spring cleaning

When cleaning kitchens and bathrooms, don’t forget to take it one step further and sanitize. A solution of 1 tablespoon plain, unscented bleach to 1 gallon of water will serve to sanitize surfaces.

With the warm spring weather comes the need of spring cleaning. When that sunshine starts shining through our windows, we can tell just how much they need cleaning. A recent survey shows that 90% of Americans take part in some form of spring cleaning. And this year as we are working to come out of the pandemic spring cleaning may be more important than in the past. Here are some basic ideas for making the most of your cleaning efforts.

The first thing to do is make a plan then work the plan. You don’t necessarily need a solid week of hard work to get this done. It can be done in small chunks of time. List the things that you want to clean and divide it up into tasks or rooms. Take inventory of the supplies you have on hand and add those you need to your grocery list.

Prioritize the rooms or tasks you plan to tackle. The same survey mentioned above reported that most of us feel the kitchen is the first priority. When cleaning your kitchen it is best to work from the top down. This includes vent hoods, lighting, and window and door frames. Then work your way down to the cabinets, light switches, counters, then baseboards and floors. Don’t forget to clean appliances. A clean appliance usually works more efficiently which can save you money on your electric bill. The refrigerator needs cleaning inside as well. Get rid of foods that are expired or leftovers that were never used. Wipe down shelves and drawers.

When cleaning kitchens and bathrooms, don’t forget to take it one step further and sanitize. A solution of 1 tablespoon plain, unscented bleach to 1 gallon of water will serve to sanitize surfaces. Allow the solution to stand on the surface for a few minutes, then air dry or wipe off with paper towels.

As you clean window and blinds, remember that if you try to do this all in one day, you may not be as thorough near the end as you were at the beginning of the process. Pace yourself and do this over a few days. Remove dirt and debris using a small broom or vacuum window frames and sills to get rid of dust, soot, cobwebs and dead insects. Wipe plastic or vinyl frames and sills with cleaning wipes or cleaners sprayed onto a cloth. Always read the labels of cleaning products to know if they are suitable for the surface you are cleaning.

Use a commercial glass or multi-surface cleaner to clean window glass. You can make your own glass cleaning solution by combining ½ cup of ammonia in a gallon of water. Wet a sponge or cloth with the solution, then rinse with a clean damp cloth and dry with a clean cloth or paper towels.

Blinds should be dusted regularly with a clean soft brush or the brush attachment of a vacuum. Use water and gently scrub with a sponge or soft cloth, then dry. Applying a furniture polish to the slats after cleaning will make the process easier the next time.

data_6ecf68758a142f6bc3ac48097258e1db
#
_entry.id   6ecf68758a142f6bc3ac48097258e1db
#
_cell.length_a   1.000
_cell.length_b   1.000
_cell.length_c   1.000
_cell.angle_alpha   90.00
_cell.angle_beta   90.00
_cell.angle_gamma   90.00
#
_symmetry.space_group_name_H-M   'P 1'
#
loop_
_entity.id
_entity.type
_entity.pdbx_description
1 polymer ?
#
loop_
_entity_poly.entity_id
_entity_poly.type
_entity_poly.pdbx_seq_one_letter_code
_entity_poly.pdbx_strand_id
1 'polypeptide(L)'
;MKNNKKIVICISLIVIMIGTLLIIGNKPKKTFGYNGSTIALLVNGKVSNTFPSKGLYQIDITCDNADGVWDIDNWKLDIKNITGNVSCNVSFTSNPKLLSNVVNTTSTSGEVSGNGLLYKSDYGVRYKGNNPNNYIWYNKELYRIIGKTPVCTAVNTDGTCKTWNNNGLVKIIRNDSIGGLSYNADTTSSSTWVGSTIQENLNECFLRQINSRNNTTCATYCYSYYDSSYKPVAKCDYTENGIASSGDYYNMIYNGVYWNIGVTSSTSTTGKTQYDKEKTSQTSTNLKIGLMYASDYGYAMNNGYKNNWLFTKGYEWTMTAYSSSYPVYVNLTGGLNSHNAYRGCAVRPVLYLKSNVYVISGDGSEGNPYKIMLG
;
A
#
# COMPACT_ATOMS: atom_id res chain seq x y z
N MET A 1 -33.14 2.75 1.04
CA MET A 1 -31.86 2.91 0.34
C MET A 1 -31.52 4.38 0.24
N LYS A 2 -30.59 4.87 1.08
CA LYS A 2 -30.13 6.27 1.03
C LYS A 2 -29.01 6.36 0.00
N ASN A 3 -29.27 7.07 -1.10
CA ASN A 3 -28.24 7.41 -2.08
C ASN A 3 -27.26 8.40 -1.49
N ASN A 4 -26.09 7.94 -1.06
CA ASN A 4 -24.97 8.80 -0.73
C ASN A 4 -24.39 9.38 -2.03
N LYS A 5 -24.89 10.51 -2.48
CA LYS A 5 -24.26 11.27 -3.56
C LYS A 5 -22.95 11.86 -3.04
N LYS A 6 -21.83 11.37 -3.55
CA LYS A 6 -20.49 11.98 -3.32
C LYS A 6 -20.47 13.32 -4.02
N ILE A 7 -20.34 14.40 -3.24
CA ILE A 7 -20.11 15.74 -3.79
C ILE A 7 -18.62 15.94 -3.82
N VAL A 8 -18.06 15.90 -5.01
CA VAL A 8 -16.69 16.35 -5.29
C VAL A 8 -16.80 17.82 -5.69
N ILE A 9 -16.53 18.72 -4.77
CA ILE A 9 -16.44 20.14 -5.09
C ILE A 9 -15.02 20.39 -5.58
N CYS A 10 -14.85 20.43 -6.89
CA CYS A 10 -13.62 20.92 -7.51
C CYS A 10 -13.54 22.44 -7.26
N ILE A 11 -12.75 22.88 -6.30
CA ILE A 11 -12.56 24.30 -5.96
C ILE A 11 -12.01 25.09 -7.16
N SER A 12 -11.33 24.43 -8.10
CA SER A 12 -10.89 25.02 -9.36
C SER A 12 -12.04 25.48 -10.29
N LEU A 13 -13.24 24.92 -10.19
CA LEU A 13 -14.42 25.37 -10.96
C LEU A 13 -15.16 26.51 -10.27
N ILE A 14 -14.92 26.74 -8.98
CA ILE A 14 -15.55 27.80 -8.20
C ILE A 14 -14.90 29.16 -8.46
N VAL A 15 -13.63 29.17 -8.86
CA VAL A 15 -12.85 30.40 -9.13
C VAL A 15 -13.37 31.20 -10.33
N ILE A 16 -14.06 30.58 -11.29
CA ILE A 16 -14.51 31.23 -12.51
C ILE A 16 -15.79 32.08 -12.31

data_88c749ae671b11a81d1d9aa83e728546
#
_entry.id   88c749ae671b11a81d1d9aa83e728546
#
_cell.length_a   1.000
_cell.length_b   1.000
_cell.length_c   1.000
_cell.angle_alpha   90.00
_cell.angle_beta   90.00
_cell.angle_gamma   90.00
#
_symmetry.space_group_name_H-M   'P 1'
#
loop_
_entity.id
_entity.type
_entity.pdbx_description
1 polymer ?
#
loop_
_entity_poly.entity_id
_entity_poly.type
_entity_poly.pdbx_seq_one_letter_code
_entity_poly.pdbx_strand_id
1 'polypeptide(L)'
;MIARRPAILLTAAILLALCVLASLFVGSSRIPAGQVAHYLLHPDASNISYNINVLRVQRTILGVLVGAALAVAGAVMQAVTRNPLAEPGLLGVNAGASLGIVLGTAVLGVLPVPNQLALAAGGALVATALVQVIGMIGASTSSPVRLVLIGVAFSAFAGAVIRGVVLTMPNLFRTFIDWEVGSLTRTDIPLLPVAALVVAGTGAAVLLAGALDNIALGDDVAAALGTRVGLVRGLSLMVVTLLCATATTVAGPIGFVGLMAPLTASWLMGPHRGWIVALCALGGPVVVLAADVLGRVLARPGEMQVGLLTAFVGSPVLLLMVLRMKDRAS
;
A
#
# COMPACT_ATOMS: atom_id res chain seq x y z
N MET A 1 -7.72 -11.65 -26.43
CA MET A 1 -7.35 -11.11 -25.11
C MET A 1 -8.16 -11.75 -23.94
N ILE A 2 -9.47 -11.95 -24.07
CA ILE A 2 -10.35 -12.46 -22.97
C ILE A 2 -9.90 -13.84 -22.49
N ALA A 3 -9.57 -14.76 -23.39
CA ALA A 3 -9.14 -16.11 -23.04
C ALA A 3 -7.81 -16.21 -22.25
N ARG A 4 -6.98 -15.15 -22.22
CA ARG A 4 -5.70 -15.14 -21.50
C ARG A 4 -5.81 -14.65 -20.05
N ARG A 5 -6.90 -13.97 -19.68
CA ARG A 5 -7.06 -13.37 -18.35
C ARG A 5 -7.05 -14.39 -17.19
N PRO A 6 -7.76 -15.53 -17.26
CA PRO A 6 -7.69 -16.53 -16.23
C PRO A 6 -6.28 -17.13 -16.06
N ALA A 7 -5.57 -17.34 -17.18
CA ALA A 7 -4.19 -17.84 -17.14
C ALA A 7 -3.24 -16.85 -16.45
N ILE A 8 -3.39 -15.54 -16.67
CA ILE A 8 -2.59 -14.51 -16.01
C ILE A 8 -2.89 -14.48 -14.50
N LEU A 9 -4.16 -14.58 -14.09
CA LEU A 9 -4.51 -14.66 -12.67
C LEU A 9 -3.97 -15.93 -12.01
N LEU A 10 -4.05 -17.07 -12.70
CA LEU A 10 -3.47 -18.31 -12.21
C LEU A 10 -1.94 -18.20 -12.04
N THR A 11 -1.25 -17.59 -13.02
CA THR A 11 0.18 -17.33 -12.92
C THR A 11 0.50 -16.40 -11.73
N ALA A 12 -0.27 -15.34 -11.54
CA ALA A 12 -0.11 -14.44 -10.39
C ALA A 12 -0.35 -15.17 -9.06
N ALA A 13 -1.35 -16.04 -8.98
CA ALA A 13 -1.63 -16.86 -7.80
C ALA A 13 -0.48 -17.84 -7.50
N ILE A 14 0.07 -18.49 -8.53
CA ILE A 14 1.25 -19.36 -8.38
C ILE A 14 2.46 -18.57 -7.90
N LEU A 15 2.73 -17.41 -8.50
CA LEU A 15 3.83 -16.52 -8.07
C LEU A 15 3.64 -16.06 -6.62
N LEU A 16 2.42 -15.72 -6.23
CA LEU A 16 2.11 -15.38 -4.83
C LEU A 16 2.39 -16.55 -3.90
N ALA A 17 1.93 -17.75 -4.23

Dust and sunlight can break down the fibers of curtains and drapes making them fragile. If the care label says they are washable, launder on the delicate cycle. Otherwise, have them cleaned professionally. Many of today’s draperies are hard to take down and clean so a good vacuuming is appropriate, followed by spritzing with a fabric refresher to remove lingering odors.

Ceiling fans are a great way to reduce energy bills, but they are also a great collector of dust. Vacuum the blades or use a soft disposable duster to remove loose dust and debris. Spray a cleaning solution on a cloth and wipe the blades to remove more difficult dirt.

Clean walls with a soft brush attachment on your vacuum to clean any cobwebs out of corners. If needed, wipe walls down with a damp soft cloth. Be careful in choosing a cleaner so that it does not stain or remove paint from your walls. Upholstered furniture should be vacuumed and spritzed with a fabric refresher to neutralize odors.

I hope these hints will encourage and motivate you to accomplish those many cleaning tasks we sometimes dread. Plan your work and work your plan. You can do it!

Broccoli Strawberry Orzo Salad

3/4 cup orzo pasta (uncooked)

2 cups fresh broccoli (chopped)

2 cups fresh strawberries (diced)

1/4 cup sunflower seeds

Lemon Poppy Seed Dressing:

1 tablespoon lemon juice (fresh or bottled)

2 tablespoons apple cider vinegar

2 tablespoons olive oil

1 teaspoon sugar (or honey)

poppy seeds (1 teaspoon, optional)

Cook orzo pasta according to directions. Drain and rinse with cold water. In a large bowl, combine orzo

pasta, broccoli, strawberries, and sunflower seeds. Drizzle with lemon poppy seed vinaigrette and toss

to combine. Season with salt and pepper. Chill in refrigerator until ready to serve.

Yield: 6 servings

Nutritional Analysis: 153 calories; 8 g total fat; 1 g saturated fat; 0 mg cholesterol; 31 mg sodium; 18 g

carbohydrate; 3 g dietary fiber; 4 g total sugar; 4 g protein

Editor’s note: Information for this article was obtained from the Clean and Happy Nest April 2021 newsletter published by the American Cleaning Institute; Clean Windows written by Sheila Schaeffer, White County FCS agent, and published by Perdue University Cooperative Extension Service March 5, 2020; and Healthy Choices for Healthy Families newsletter published by the University of Kentucky Cooperative Extension Service Nutrition Education Program March/April 2021.

Reach Cecelia Hostilo, Trigg County Extension agent for family and consumer sciences, at P. O. Box 271 (2657 Old Hopkinsville Road), Cadiz, KY 42211, by phone at 270-522-3269, fax at 270-522-9192 or email cecelia.hostilo@uky.edu.

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